MetLife Inc., the largest U.S. life insurer, said first-quarter profit rose 63 percent on derivative gains and improved results at the operation that sells group policies and coverage through workplaces.
Net income advanced to $2.16 billion from $1.33 billion a year earlier, New York-based MetLife said Wednesday in a statement. Operating profit, which excludes some investing results, was $1.44 a share, beating the $1.41 average estimate in a Bloomberg survey of 16 analysts.
“Met has recently taken steps to improve capital return and improve free cash flow, which we see as a tailwind for the stock in the long run,” Thomas Gallagher, an analyst at Credit Suisse Group AG, wrote in a note to clients before earnings were released.
MetLife has been focusing on products like dental insurance and disability coverage after scaling back from some capital-intensive products like variable annuities, where results can be more tied to fluctuations in financial markets. The workplace-benefits operation is part of the Americas unit led by Bill Wheeler, who is slated to leave the company in August.
Wheeler, the former chief financial officer, also helped integrate American Life Insurance Co., which MetLife bought for about $16 billion in 2010. He also worked with Chief Executive Officer Steve Kandarian to expand in Latin American nations including Chile.
MetLife climbed 0.4 percent to $52 in extended trading at 4:45 p.m. in New York. The stock slipped 4.3 percent this year through the close of regular trading in New York, compared with the 7.5 percent fall of Prudential Financial Inc., the No. 2 U.S. life insurer. Results were released after 4 p.m.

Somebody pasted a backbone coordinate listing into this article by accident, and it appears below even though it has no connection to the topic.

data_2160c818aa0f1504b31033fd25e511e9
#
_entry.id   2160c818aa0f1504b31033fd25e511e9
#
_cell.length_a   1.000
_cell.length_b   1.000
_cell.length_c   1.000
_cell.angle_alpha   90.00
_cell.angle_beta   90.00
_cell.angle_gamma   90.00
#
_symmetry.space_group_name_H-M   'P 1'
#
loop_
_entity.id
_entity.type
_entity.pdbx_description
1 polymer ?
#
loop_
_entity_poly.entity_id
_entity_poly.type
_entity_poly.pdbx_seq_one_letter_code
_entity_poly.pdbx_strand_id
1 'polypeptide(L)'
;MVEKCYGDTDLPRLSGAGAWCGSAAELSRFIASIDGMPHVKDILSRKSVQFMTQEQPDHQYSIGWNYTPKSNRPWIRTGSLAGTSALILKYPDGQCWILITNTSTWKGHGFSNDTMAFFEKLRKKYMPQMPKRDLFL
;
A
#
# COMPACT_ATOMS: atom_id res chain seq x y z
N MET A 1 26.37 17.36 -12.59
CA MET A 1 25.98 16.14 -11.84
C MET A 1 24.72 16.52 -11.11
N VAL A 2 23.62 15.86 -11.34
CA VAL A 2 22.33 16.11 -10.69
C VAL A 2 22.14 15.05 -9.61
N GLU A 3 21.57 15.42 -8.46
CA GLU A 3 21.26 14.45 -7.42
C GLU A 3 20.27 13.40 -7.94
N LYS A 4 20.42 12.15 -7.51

Prudential said after Wednesday’s close that quarterly profit rose 66 percent to $2.04 billion. Operating income at the Newark, New Jersey-based insurer was $2.79 a share, beating the $2.39 average estimate of 16 analysts surveyed by Bloomberg. Prudential advanced 1.1 percent in extended trading.
MetLife’s operating investment income slipped 2 percent to $4.98 billion on lower gains from alternative holdings, a group that includes private-equity bets.
Book value, a measure of assets minus liabilities, rose to $64.37 a share from $61.85 three months earlier. MetLife recorded $534 million in gains tied to derivatives, reflecting the weakening of foreign currencies and lower interest rates.
Operating earnings at the Americas division, MetLife’s largest, rose 4.3 percent to $1.38 billion.
The figure at the segment selling workplace coverage climbed 20 percent to $228 million. The retail unit’s operating income rose 2.7 percent to $653 million. Latin America posted a 17 percent decline, to $131 million, pressured by currency fluctuations.
The Asia division, led by Christopher Townsend, contributed $327, a decrease of 1.8 percent from a year earlier. The Europe, Middle East and Africa region overseen by Michel Khalaf had a profit of $70 million, down from $71 million a year earlier.